Since January 2021, Médecins Sans Frontières (MSF) has sent mobile teams offering healthcare to displaced people in the villages of Sirfou, Todiame, Rounga and Ouindigui, where access to healthcare and other basic services is severely limited.
“We have nothing left, since we fled the conflict,” says Zallé Ramata, a displaced woman living in the village of Sirfou. “We don’t even have money to pay for treatment.”
Zallé brought two of her children to receive free medical assistance from MSF teams who have been regularly visiting Sirfou since January 2021.
“They weren’t feeling well,” says Zallé. “They spent last night throwing up until the morning.”
These mobile clinics complement MSF’s medical services in the town of Titao, to provide free healthcare in an area where thousands of displaced people have settled, fleeing a cycle of violence that for years has pitted armed groups against the military, as well as intercommunal clashes.
Out of 23 health centres in the district of Titao, 15 are not operating at full capacity and another three have shut down due to the conflict. Added to the difficulty in movement due to long distances, the insecurity and the lack of means of transportation, the situation makes access to basic health services in Titao’s district almost impossible. Our mobile teams also regularly visit Sirfou’s neighbouring villages of Todiame, Rounga and Ouindigui.
“These villages are located several kilometres from the nearest health centre,” says Monique Diarra, an MSF nurse. “In Sirfou for example, where we are today, the nearest health centre is seven kilometres away. The majority of the displaced people have neither the means of transportation nor the money to get there.”
These villages are located several kilometres from the nearest health centre... The majority of the displaced people have neither the means of transportation nor the money to get there.Monique Diarra, MSF Nurse
“Our main objective is to provide healthcare services to both displaced people and host communities that have no access to them and already suffered a lot because of the widespread violence,” she adds.
Every week, an MSF team of five travels several dozen kilometres to reach these villages, often on very poor roads. The journey is relatively easier in the dry season but becomes longer and more difficult when the rains start falling. The region’s chronic insecurity adds to the difficulties in the team’s movements; it took months for the conditions to allow our teams to leave the town of Titao and reach these villages on the outskirts.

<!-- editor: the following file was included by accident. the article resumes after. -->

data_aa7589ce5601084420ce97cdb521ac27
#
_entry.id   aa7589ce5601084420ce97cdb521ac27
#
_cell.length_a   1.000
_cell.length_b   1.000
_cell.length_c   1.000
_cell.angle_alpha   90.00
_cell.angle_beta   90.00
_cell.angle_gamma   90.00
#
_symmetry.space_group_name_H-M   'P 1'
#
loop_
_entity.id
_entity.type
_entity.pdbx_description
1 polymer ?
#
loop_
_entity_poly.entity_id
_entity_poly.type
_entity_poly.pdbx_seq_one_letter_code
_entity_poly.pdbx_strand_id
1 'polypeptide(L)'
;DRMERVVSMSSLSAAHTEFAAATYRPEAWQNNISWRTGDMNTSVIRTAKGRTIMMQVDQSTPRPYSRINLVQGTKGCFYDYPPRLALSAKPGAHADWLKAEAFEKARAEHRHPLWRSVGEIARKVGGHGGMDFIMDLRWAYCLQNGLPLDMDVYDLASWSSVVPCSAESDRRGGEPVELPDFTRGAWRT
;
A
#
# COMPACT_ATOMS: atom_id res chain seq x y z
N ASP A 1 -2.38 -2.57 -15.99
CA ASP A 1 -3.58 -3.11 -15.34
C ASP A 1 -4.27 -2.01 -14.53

“We provide primary healthcare services that include treatment for common diseases such as malaria, diarrhoea and respiratory infections,” says Diarra. “Recently, we started providing treatment for chronic diseases and mental health support.”
Between January and March 2021, MSF provided more than 1,600 medical consultations to host and displaced communities in an area where around 15,000 people live.
By the end of 2020, many displaced people who had settled in Titao decided to come back to their area of origin, but the local health centres are still closed.
With the rainy season approaching, and thus the peak of malaria cases, our teams are concerned about the likely increase in people’s needs in a remote area with few services available. The risk of malaria is higher because mosquitoes reproduce in stagnant water.
“Our medical work base in Titao is a short-term solution we launched this year to respond to the needs of people who were recently displaced,” says Dr Diallo Alpha Amadou, MSF’s medical coordinator in Burkina Faso.
MSF teams also support five health facilities in the district of Titao to help them regain their full working capacity, as a more long-term solution.
“When these health centres are ready to admit patients again, we will move our mobile clinics towards other villages,” says Dr Alpha.
MSF medical teams also support local health authorities with mass vaccination campaigns against diseases common among the displaced people.
Our logistics teams rehabilitate old boreholes or build new ones to increase access to clean water. With the waves of displaced people, poor living conditions, and the lack of clean water, diseases can easily spread.
“We receive many patients suffering from diseases they caught by drinking polluted or dirty water. In many areas in the North region, just like in other areas of the country where displaced people settled, access to clean water remains a challenge for thousands,” says Dr Alpha. “The lack of water access points and their bad quality are reasons behind different parasitic infections and other water-borne diseases such as cholera and diarrhoea.”